Santiago Rusinol i Prats was a Modern Spanish painter who became one of the leading figures in the Spanish modernism. His artworks are primarily known for the depiction of idyllic gardens often absent of any human presence.
Santiago Rusinol i Prats was born on February 25, 1861, in Barcelona, Spain, to a family of wealthy textile industrialists. As a teenager, Santiago had no interest in textile production, already cultivating a fondness for painting and dreaming of knowing other countries.
At first, Rusinol was self-taught, before enrolling at the Watercolor Center in Barcelona under the teachings of Tomas Moragas. In 1886, Rusinol met Ramon Casas, a fellow novice painter; they formed a strong friendship that lasted for years. He also befriended other to-be distinguished artists such as the French Pierre de Chavannes and Eugene Carriere and the Spanish Ignacio Zuloaga.
Following his grandfather’s death in 1887, Rusinol was freed from the family business and devoted himself exclusively to painting and creativity. In the following year, was held in Barcelona the distinguished World Exhibition, which would profoundly influence Spanish art.
In 1889, Rusinol, along with Casas, made an extensive trip throughout the Spanish region of Catalonia. During this trip, another of Rusinol’s artistic facets would develop, writing. The artists collaborated on an illustrated guide, which Casas created the drawings, and Rusinol, the texts. Both of them became associated with a magazine called l’Avenc, which was focused on several cultural issues while being greatly influenced by modernism. Rusinol also participated in three other Catalan literary and art magazines published by Casas.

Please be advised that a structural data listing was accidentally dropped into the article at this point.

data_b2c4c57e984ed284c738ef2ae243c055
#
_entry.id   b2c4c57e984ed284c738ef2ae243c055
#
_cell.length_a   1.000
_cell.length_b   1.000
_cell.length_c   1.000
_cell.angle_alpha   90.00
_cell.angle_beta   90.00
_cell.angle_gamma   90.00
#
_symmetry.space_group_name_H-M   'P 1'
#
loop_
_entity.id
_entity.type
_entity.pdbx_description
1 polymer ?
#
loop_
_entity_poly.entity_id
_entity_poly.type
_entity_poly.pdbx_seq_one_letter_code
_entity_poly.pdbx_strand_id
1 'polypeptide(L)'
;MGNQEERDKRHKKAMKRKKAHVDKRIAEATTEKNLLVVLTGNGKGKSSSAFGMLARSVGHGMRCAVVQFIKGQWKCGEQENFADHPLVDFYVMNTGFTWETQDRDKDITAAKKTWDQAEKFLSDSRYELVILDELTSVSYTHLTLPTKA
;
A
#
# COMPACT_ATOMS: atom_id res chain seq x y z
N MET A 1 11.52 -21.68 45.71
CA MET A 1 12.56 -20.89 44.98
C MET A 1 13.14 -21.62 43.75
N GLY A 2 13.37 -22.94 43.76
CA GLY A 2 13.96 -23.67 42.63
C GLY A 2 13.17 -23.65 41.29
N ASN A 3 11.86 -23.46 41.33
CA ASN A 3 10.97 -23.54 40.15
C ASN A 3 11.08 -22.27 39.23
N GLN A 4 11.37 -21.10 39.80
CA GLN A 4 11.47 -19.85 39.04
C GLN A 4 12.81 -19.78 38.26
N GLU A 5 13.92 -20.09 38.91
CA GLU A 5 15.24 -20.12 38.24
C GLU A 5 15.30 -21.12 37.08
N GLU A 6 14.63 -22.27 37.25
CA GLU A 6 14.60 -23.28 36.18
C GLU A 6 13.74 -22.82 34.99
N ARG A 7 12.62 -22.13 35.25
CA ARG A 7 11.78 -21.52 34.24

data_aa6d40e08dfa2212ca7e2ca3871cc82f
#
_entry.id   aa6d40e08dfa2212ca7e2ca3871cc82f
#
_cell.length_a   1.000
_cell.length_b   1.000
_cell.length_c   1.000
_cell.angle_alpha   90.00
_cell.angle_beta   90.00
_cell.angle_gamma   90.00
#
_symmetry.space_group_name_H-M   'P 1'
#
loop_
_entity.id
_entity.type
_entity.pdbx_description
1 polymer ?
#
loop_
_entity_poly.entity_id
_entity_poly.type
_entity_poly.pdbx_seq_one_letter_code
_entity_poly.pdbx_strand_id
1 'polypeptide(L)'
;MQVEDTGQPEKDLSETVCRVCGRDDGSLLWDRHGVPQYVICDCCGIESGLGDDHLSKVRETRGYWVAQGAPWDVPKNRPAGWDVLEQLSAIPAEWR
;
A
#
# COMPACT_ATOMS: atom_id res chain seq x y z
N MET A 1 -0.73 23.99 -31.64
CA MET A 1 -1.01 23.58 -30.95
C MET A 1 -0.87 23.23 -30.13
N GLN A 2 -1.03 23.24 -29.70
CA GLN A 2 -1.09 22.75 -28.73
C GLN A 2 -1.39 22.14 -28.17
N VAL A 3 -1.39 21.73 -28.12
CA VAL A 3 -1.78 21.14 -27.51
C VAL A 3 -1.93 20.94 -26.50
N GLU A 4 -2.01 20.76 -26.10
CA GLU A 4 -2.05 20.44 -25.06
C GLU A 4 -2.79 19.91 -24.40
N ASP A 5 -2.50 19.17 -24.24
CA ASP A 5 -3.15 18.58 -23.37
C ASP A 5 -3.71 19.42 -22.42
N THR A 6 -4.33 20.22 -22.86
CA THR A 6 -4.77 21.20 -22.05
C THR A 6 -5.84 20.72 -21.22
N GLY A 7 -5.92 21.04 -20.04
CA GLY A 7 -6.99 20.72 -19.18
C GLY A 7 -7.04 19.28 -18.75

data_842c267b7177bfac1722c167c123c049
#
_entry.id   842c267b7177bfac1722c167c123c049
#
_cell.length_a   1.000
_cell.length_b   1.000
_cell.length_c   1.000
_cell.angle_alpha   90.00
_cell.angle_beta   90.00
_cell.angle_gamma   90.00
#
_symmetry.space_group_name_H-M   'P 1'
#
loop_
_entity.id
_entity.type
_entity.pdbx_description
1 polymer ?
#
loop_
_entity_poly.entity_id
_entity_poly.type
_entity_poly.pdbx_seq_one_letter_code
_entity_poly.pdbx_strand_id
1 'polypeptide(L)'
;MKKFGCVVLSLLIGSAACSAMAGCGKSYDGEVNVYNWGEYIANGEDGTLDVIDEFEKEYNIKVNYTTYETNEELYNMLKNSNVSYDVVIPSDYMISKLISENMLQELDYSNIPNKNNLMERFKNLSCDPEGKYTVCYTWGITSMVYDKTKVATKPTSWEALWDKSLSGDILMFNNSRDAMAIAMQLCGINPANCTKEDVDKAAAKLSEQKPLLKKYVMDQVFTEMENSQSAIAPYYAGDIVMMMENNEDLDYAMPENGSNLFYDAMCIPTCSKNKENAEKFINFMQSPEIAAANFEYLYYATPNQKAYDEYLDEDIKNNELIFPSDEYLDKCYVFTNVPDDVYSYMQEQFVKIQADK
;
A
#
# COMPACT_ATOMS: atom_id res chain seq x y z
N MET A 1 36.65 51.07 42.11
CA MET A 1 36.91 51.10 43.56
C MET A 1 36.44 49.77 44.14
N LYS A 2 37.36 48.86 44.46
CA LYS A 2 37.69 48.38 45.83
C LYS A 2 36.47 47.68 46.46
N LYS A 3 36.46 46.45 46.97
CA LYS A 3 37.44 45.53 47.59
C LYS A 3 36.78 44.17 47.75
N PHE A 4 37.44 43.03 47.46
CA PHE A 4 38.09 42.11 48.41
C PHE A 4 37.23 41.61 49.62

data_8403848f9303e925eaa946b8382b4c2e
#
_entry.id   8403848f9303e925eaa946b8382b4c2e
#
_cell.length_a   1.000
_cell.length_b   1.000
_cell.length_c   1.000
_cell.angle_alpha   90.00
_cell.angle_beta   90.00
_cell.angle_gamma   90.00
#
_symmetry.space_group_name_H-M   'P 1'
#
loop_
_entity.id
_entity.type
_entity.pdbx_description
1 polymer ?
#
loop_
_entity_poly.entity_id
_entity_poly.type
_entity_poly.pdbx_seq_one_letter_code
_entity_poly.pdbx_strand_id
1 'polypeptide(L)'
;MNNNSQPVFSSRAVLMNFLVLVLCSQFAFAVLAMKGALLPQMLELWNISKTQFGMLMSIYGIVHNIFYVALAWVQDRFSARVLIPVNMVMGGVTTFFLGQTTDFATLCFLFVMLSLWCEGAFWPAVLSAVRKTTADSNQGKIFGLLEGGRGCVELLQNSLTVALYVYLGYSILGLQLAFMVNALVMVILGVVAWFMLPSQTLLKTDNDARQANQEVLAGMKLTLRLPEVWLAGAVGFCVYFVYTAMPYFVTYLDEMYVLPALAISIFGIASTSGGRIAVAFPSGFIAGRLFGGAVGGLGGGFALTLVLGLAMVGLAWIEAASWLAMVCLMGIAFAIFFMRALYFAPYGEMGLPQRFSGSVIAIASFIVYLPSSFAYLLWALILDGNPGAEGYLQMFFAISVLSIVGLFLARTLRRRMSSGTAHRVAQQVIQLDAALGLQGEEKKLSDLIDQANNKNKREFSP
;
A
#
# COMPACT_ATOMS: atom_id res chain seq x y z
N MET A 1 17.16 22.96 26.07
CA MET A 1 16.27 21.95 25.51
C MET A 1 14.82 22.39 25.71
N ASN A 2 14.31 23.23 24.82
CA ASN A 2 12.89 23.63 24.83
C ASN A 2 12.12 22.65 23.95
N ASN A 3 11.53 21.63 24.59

Thereafter, the pair of friends set to Paris, where they rented an apartment close to their friends Ignacio Zuloaga, Maurice Utrillo, and Ramon Canudas. There, Rusinol became fascinated and inspired by Impressionism. He became very prolific, producing portraits, landscapes, and urban-themed sketches. Rusinol also provided in the literary field, especially his translation of the works of Charles Baudelaire to Spanish.
In 1896, following a trip to the region of Andalusia, Rusinol became obsessed with scenes of nature, which were transformed by the human hand. The artist began to depict beautiful and often deserted gardens. These paintings were the critical elements for Rusinol’s ascension to fame as an artist. Aside from his striking paintings, these subjects he so fondly explored were also embodied in his book The Abandoned Garden.
During the early 1900s, Rusinol, along with his friends Utrillo, Casas, and Pere Romeu, created artistic cafes inspired by those in Paris such as the Black Cat. This place was much responsible for the revival of the Spanish art scene, as well as one of the places where young Pablo Picasso first exhibited.